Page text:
Measured Words explores the rich commerce between computation and writing that proliferated in fifteenth- and sixteenth-century Italy. In this captivating and generously illustrated work, Arielle Saiber studies the relationship between number, shape, and the written word in the works of four exceptional thinkers of the time: Leon Battista Alberti, Luca Pacioli, Niccol? Tartaglia, and Giambattista Della Porta.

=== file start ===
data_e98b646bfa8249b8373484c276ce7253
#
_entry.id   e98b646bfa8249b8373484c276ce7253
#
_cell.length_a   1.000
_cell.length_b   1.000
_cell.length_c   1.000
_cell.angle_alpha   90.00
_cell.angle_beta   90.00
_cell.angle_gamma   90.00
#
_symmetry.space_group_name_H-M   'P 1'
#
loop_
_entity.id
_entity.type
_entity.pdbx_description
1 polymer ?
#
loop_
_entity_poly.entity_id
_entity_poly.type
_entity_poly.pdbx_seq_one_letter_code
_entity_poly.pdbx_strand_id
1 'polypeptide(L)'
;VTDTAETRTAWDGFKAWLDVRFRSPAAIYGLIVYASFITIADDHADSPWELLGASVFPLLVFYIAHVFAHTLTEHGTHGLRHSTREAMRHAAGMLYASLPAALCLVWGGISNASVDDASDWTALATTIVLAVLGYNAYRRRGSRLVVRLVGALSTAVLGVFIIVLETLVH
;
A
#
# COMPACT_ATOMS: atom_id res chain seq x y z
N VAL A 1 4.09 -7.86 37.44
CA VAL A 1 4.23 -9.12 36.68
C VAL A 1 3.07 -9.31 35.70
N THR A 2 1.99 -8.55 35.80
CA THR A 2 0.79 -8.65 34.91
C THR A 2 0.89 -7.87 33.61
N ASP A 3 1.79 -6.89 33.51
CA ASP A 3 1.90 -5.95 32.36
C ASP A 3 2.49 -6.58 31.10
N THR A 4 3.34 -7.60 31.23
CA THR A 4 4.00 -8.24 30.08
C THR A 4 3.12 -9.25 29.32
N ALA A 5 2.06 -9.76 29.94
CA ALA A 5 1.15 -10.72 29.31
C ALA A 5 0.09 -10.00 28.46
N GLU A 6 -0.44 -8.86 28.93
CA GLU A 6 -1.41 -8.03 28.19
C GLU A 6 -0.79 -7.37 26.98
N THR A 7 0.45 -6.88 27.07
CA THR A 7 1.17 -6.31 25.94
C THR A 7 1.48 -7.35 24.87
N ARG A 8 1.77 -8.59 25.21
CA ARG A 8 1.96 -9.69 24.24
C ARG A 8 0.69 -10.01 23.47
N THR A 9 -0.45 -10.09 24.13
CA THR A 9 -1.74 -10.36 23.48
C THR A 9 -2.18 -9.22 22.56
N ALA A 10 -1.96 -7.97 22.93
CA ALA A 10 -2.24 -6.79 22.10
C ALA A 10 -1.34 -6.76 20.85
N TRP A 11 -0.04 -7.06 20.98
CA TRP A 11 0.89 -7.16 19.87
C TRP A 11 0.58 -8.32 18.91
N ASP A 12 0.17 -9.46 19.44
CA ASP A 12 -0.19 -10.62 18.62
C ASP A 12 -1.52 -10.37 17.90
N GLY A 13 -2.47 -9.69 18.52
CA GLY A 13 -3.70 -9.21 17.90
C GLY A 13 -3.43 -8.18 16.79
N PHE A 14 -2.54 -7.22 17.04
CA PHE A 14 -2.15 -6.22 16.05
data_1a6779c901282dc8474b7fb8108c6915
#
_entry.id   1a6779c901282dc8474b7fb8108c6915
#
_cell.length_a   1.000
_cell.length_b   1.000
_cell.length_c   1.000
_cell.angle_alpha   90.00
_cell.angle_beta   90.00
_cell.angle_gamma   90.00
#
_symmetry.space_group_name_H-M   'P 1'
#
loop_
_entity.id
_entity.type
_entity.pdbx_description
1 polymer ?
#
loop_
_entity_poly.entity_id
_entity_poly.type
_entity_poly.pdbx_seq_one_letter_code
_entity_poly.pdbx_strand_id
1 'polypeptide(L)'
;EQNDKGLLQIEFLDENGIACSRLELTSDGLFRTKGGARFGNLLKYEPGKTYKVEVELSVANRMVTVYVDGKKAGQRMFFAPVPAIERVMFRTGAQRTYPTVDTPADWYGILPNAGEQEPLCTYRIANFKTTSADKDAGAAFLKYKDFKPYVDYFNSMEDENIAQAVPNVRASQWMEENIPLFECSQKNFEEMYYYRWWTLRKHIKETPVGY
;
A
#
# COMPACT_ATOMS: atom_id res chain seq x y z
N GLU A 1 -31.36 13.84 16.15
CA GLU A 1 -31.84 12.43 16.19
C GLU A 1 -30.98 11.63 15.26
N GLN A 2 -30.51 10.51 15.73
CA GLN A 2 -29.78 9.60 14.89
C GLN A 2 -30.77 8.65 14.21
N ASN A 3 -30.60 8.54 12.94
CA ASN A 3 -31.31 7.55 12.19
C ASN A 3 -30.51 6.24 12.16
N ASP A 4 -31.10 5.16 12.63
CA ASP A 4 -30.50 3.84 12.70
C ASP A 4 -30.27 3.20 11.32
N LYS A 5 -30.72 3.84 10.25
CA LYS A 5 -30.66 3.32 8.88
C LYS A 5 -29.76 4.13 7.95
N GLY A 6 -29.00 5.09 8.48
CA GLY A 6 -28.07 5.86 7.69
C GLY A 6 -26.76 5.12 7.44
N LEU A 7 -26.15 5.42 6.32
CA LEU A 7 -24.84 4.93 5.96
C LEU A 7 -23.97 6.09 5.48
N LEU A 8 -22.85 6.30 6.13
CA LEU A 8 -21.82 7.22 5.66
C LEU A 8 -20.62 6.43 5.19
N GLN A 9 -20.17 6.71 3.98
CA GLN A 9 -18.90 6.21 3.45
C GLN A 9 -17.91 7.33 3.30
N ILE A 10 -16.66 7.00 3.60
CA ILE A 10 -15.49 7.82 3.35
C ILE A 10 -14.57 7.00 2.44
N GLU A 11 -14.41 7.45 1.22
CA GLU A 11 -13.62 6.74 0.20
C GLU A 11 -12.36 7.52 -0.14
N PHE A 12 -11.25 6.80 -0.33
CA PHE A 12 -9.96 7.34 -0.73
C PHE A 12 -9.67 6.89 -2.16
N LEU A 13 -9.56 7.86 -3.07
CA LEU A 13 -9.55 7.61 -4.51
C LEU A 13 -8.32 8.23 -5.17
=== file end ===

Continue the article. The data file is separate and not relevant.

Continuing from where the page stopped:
Although these Renaissance humanists came from different social classes and practised the mathematical and literary arts at varying levels of sophistication, they were all guided by a sense that there exist deep ontological and epistemological bonds between computational and verbal thinking and production. Their shared view that a network or continuity exists between the literary arts and mathematics yielded extraordinary results, from Alberti’s treatise on cryptography and Pacioli’s design calculations for the Roman alphabet to Tartaglia’s poetic solutions of cubic equations and Della Porta’s dramatic applications of geometry. Through lively, cogent analysis of these and other related texts of the period, Measured Words presents, literally and figuratively, brilliant examples of what interdisciplinary work can offer us.